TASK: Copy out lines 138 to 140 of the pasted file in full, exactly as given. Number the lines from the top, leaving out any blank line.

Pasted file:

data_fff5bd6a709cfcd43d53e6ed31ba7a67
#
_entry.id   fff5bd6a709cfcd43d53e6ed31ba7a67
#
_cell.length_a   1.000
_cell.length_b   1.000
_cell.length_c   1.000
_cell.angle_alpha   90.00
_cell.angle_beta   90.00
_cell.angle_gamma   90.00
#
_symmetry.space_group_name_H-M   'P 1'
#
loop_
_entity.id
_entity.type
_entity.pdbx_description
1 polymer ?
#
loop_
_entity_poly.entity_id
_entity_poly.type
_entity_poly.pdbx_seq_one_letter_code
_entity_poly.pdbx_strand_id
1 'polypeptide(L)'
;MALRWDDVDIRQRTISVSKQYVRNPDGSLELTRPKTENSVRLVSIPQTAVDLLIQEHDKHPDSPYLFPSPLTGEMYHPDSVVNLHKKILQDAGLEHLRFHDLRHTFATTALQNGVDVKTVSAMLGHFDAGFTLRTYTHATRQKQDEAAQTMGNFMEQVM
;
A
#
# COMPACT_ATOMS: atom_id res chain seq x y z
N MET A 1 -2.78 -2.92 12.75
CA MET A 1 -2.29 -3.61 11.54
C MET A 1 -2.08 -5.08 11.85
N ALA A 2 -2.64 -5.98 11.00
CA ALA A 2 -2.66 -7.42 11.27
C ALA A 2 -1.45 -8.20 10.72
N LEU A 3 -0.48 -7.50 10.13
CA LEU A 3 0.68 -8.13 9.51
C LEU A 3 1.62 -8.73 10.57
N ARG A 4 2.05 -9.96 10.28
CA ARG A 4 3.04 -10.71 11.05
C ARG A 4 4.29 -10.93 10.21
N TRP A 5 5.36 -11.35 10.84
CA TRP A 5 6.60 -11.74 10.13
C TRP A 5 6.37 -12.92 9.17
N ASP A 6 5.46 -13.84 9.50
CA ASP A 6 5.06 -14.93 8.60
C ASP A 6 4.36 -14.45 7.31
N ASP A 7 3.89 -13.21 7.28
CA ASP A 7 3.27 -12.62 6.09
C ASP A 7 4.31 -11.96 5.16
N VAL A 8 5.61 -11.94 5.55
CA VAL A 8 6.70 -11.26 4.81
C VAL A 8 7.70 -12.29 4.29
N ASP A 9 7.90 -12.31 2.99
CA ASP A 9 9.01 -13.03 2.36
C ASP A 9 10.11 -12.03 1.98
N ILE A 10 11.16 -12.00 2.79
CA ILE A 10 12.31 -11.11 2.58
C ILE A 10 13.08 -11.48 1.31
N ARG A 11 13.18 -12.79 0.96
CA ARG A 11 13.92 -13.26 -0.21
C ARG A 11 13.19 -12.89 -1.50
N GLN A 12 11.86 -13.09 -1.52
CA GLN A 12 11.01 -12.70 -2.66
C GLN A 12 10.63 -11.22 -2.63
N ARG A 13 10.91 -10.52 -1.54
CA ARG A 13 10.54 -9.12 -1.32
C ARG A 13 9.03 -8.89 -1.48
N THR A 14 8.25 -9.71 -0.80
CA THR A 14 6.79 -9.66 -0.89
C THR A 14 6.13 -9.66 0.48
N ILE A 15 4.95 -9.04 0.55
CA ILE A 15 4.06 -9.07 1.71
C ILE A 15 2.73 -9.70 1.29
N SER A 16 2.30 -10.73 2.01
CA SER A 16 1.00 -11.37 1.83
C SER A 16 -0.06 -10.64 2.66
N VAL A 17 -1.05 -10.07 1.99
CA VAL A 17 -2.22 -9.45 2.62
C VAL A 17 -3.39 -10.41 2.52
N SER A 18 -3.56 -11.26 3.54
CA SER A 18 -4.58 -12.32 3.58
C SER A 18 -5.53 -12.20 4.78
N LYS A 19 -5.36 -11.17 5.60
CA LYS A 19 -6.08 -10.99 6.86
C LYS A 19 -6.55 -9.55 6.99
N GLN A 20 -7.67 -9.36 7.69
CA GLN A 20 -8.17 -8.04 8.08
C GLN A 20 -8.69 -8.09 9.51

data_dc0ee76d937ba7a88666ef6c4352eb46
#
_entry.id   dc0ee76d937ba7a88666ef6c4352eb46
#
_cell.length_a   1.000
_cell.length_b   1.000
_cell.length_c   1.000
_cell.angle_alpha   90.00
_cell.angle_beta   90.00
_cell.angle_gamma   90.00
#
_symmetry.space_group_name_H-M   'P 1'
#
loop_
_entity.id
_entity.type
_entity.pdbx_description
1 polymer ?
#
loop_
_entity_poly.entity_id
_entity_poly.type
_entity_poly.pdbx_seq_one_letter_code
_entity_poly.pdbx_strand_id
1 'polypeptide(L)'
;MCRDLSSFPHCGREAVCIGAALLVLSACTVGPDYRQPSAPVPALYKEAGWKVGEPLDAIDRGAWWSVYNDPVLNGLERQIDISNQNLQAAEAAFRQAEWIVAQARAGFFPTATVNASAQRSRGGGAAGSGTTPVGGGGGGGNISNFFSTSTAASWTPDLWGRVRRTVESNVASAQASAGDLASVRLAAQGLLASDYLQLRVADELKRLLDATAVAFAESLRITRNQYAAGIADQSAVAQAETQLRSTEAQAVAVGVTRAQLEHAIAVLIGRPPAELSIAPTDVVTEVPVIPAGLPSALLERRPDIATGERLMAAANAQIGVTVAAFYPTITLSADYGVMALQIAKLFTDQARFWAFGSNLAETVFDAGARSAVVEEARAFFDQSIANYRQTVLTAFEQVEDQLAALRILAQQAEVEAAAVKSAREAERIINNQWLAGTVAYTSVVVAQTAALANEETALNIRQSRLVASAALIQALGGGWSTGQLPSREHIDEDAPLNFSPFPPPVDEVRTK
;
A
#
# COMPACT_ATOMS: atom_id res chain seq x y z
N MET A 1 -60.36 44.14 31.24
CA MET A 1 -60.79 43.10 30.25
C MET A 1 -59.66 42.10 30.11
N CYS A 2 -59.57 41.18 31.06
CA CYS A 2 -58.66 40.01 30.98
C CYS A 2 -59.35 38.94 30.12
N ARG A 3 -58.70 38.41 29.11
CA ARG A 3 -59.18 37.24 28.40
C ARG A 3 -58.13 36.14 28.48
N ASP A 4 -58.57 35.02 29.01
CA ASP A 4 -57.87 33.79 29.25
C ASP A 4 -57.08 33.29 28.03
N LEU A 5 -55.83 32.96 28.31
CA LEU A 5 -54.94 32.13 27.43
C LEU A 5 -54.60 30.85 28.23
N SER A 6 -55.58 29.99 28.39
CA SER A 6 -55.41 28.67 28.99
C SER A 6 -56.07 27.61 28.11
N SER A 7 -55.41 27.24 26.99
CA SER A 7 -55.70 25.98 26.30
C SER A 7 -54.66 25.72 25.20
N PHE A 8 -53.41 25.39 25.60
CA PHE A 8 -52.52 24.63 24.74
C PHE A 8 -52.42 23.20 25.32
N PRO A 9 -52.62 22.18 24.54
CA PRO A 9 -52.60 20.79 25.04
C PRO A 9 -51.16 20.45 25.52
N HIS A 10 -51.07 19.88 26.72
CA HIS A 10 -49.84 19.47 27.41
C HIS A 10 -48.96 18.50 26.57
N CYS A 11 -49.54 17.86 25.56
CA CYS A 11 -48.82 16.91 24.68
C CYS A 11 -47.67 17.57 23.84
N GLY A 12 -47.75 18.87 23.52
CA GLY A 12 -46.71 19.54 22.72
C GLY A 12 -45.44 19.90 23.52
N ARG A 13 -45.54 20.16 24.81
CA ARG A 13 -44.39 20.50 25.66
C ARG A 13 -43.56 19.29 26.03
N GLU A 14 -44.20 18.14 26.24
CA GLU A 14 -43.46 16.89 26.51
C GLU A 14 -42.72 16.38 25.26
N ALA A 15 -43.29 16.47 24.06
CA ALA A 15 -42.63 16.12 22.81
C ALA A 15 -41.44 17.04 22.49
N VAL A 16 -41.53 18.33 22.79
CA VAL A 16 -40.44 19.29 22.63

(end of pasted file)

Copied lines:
C SER A 6 -56.07 27.61 28.11
N SER A 7 -55.41 27.24 26.99
CA SER A 7 -55.70 25.98 26.30